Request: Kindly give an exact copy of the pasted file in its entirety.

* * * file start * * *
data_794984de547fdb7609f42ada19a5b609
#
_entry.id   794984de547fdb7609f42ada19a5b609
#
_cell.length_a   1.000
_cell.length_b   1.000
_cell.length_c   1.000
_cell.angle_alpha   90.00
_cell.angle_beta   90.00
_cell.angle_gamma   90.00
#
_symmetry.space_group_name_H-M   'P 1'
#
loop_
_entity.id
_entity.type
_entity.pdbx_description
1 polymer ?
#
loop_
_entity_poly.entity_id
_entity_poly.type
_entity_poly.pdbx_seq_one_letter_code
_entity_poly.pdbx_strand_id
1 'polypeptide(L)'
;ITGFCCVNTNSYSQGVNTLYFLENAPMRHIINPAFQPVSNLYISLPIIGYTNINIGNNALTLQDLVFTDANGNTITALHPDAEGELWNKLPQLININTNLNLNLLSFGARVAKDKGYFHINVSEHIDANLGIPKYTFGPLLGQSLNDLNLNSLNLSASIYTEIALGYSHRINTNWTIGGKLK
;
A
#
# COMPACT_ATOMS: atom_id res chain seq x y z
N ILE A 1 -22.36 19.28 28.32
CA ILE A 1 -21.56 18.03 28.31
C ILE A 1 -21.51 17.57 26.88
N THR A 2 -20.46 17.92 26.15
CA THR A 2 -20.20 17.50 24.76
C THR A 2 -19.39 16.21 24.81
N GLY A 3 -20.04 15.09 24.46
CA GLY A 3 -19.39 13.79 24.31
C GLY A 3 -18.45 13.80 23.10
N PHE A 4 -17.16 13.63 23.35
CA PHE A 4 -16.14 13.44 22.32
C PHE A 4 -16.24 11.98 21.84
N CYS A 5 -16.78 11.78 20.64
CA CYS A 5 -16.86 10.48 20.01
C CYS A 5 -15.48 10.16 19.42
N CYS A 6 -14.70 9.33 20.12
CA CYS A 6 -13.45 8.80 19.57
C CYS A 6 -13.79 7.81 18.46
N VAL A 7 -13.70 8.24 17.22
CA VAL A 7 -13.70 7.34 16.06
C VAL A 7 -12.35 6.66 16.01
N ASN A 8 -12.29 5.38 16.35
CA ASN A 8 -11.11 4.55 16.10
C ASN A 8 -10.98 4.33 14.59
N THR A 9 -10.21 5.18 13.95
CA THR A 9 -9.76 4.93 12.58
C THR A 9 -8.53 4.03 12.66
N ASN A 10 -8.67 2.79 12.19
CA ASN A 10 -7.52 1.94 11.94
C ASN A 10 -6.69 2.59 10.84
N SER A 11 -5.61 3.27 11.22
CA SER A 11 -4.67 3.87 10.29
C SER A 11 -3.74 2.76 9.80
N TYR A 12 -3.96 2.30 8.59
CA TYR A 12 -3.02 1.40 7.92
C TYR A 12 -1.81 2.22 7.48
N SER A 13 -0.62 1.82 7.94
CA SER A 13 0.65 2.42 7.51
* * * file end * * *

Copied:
data_794984de547fdb7609f42ada19a5b609
#
_entry.id   794984de547fdb7609f42ada19a5b609
#
_cell.length_a   1.000
_cell.length_b   1.000
_cell.length_c   1.000
_cell.angle_alpha   90.00
_cell.angle_beta   90.00
_cell.angle_gamma   90.00
#
_symmetry.space_group_name_H-M   'P 1'
#
loop_
_entity.id
_entity.type
_entity.pdbx_description
1 polymer ?
#
loop_
_entity_poly.entity_id
_entity_poly.type
_entity_poly.pdbx_seq_one_letter_code
_entity_poly.pdbx_strand_id
1 'polypeptide(L)'
;ITGFCCVNTNSYSQGVNTLYFLENAPMRHIINPAFQPVSNLYISLPIIGYTNINIGNNALTLQDLVFTDANGNTITALHPDAEGELWNKLPQLININTNLNLNLLSFGARVAKDKGYFHINVSEHIDANLGIPKYTFGPLLGQSLNDLNLNSLNLSASIYTEIALGYSHRINTNWTIGGKLK
;
A
#
# COMPACT_ATOMS: atom_id res chain seq x y z
N ILE A 1 -22.36 19.28 28.32
CA ILE A 1 -21.56 18.03 28.31
C ILE A 1 -21.51 17.57 26.88
N THR A 2 -20.46 17.92 26.15
CA THR A 2 -20.20 17.50 24.76
C THR A 2 -19.39 16.21 24.81
N GLY A 3 -20.04 15.09 24.46
CA GLY A 3 -19.39 13.79 24.31
C GLY A 3 -18.45 13.80 23.10
N PHE A 4 -17.16 13.63 23.35
CA PHE A 4 -16.14 13.44 22.32
C PHE A 4 -16.24 11.98 21.84
N CYS A 5 -16.78 11.78 20.64
CA CYS A 5 -16.86 10.48 20.01
C CYS A 5 -15.48 10.16 19.42
N CYS A 6 -14.70 9.33 20.12
CA CYS A 6 -13.45 8.80 19.57
C CYS A 6 -13.79 7.81 18.46
N VAL A 7 -13.70 8.24 17.22
CA VAL A 7 -13.70 7.34 16.06
C VAL A 7 -12.35 6.66 16.01
N ASN A 8 -12.29 5.38 16.35
CA ASN A 8 -11.11 4.55 16.10
C ASN A 8 -10.98 4.33 14.59
N THR A 9 -10.21 5.18 13.95
CA THR A 9 -9.76 4.93 12.58
C THR A 9 -8.53 4.03 12.66
N ASN A 10 -8.67 2.79 12.19
CA ASN A 10 -7.52 1.94 11.94
C ASN A 10 -6.69 2.59 10.84
N SER A 11 -5.61 3.27 11.22
CA SER A 11 -4.67 3.87 10.29
C SER A 11 -3.74 2.76 9.80
N TYR A 12 -3.96 2.30 8.59
CA TYR A 12 -3.02 1.40 7.92
C TYR A 12 -1.81 2.22 7.48
N SER A 13 -0.62 1.82 7.94
CA SER A 13 0.65 2.42 7.51